As our planet continues to warm, we are already seeing the effects of climate change in our everyday lives. Here in Utah, dangerously high temperatures, frequent drought, wildfires and air pollution interfere with daily life.
Due to the devastating impacts of climate change and Utah’s hazardous air quality, I became one of the seven plaintiffs in Natalie R. v. State of Utah, the youth-led constitutional case for climate justice and breathable air in Utah. Our case is currently on appeal at the Utah State Supreme Court, where five justices will determine whether we can move forward to trial. Being able to go to trial would allow us to present our evidence that the state of Utah is actively and knowingly contributing to our hazardous air quality and the climate crisis by promoting fossil fuel extraction and combustion.
The energy policy of our state requires our government to maximize permitting for fossil fuel extraction. The fact that our state laws don’t just turn a blind eye to fossil fuel extraction, but actively require the state to maximize it, is an absurdity. Such a provision must be declared unconstitutional if Utah hopes to mitigate the harms that result from climate change and dangerous air quality.
In Montana, a similar case, Held v. State of Montana, was recently decided after seven days of hearing evidence in the first youth-led constitutional climate trial in the country. The Montana Court ruled that, by contributing to climate change through issuing permits for fossil fuel extraction, the State of Montana was endangering the youth-plaintiffs’ health and safety and violating their constitutional rights.
As the first case of its kind to reach trial in the United States, the historic ruling in the case provides a profound precedent for youth-led climate lawsuits like mine. As such, I was overjoyed to hear that the courts had opened their doors to the youth’s claims and decided in favor of the youth and their constitutional rights. This ruling will require a reduction in carbon emissions by the state of Montana, which will in turn reduce the impacts of climate change in the long run, thus helping to protect the rights to life, health and safety promised to the plaintiffs in Montana.
The case against Montana and the case against Utah share commonalities. The key to our argument against the state of Utah is that their insistence upon the maximization of fossil fuel extraction poses a direct threat to the constitutional right to life promised to the plaintiffs. It is difficult to scientifically dispute the validity of this claim, which went unrefuted in the Montana youth’s trial. Our health and safety are already being harmed here due to intense heat waves, droughts, wildfires and pollutants which damage our health, limit outdoor recreation and raise costs for citizens like me and my fellow plaintiffs. After hearing from world-class experts, the judge in Montana found these same harms to be significant and especially damaging to children in the West. Furthermore, rising atmospheric pollution resulting from heavy fossil fuel combustion and increasingly severe wildfires is quite literally taking years off our lives. This is a clear violation of our rights as citizens, necessitating intervention from the judiciary, the body that was put in place to ensure that the rights promised in the constitution are upheld.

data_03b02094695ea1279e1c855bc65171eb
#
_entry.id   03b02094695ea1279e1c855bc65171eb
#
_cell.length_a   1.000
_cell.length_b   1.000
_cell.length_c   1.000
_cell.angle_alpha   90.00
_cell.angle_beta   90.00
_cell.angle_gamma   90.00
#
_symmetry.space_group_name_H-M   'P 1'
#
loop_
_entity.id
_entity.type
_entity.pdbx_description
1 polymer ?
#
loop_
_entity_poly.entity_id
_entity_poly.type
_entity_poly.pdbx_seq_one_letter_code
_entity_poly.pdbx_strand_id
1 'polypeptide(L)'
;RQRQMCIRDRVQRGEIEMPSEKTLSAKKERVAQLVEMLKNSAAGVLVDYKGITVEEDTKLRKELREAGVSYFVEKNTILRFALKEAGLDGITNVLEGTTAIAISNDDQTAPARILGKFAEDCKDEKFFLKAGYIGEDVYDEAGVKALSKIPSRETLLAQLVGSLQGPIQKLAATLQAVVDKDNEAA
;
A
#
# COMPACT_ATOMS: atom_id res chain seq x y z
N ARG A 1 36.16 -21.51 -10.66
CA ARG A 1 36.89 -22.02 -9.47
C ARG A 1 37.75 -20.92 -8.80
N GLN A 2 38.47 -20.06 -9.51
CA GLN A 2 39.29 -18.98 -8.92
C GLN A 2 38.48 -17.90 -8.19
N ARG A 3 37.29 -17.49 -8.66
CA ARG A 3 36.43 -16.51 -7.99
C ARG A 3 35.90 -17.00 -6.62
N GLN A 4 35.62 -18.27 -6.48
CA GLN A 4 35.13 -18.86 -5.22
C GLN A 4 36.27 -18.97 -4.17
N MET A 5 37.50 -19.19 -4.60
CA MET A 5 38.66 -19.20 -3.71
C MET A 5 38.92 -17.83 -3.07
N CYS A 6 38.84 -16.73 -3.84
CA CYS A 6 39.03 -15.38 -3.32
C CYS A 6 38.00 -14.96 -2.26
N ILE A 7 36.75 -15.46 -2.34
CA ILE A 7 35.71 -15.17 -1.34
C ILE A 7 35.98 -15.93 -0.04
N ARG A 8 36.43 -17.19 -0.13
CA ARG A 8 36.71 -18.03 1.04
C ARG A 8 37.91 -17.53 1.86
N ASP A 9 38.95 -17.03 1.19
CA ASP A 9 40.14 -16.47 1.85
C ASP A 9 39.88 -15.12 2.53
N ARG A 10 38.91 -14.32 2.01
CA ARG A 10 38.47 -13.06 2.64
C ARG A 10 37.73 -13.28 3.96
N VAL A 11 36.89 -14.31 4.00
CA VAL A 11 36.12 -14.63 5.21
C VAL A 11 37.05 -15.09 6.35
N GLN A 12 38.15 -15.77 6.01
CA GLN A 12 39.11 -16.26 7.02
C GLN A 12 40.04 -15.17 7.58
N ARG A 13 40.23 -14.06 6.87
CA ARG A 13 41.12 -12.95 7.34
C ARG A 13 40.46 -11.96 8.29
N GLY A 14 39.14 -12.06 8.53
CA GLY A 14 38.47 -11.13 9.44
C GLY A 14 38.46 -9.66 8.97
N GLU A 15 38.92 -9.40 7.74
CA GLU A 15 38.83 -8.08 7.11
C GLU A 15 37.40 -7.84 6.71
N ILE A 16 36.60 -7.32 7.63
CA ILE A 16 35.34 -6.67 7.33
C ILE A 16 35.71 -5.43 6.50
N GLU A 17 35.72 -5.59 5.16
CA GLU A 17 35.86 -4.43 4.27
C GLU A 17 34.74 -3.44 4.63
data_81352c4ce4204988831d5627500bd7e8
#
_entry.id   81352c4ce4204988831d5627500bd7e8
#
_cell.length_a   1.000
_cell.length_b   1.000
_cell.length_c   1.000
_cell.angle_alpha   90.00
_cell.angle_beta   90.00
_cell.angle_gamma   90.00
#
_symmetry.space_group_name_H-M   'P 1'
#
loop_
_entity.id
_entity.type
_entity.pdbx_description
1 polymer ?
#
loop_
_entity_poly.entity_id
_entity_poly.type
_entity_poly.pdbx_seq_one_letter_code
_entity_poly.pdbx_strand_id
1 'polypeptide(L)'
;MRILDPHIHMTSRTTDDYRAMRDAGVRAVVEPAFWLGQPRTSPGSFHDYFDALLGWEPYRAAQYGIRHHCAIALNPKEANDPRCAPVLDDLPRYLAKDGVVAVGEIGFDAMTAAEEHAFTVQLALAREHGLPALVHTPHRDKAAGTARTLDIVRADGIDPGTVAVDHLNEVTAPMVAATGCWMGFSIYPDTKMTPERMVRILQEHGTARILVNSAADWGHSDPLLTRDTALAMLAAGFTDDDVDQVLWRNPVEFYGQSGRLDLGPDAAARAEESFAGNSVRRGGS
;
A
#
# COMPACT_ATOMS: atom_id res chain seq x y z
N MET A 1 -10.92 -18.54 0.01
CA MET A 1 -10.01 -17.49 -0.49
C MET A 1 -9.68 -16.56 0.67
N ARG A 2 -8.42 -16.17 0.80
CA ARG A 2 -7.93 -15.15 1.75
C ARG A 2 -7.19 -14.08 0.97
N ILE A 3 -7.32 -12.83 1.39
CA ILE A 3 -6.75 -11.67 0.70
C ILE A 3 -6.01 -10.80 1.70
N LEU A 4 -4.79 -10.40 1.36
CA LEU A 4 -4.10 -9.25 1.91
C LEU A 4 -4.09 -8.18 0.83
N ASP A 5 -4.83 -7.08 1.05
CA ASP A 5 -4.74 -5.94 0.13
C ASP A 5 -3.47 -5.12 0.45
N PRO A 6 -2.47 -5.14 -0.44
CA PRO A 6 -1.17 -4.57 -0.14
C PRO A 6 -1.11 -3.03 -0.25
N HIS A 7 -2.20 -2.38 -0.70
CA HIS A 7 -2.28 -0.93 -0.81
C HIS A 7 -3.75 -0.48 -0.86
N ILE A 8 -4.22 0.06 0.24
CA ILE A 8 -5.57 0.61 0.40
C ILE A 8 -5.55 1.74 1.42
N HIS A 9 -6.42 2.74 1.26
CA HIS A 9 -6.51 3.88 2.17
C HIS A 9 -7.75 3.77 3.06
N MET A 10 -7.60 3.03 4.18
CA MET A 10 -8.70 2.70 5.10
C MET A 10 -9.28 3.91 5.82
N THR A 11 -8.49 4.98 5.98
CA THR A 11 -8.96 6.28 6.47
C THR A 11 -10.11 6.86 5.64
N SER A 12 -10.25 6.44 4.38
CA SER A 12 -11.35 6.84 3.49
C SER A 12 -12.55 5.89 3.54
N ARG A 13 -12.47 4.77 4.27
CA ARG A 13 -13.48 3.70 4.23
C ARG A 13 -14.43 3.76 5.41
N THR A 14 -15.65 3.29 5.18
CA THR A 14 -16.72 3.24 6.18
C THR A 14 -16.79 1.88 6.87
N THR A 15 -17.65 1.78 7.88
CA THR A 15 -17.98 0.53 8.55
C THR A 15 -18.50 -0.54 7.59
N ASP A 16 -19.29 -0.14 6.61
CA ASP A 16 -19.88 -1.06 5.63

Held v. State of Montana used the same line of reasoning to argue that the fossil fuel-promoting actions taken by their state, while ignoring the climate crisis, posed a direct threat to the health and safety of youth. The fact that the two cases are so similar, and that the decision in Montana was in favor of the plaintiffs, provides a powerful justification for letting us present our evidence and seek a similar ruling here in Utah. This precedent demonstrates to the court system in Utah that actively contributing to the climate crisis is in fact a violation of the right to life of youth like me, and importantly solidifies that it is the role of the judiciary to ensure that right is protected. Furthermore, the ruling in Held proves that the courts can hear the scientific evidence of how the government contributes to the harms experienced because of climate change, and can apply the law to those facts.
This ruling means a lot to our case as it provides a framework for the ruling that we hope to see in our state. It means a lot to youth everywhere. If the courts in Montana recognize the constitutional right to life guaranteed to their citizens, then so too should Utah’s courts.
Dallin Rima is a plaintiff in Natalie R. v. State of Utah. He’s a Salt Lake native and is currently a student at Utah State University.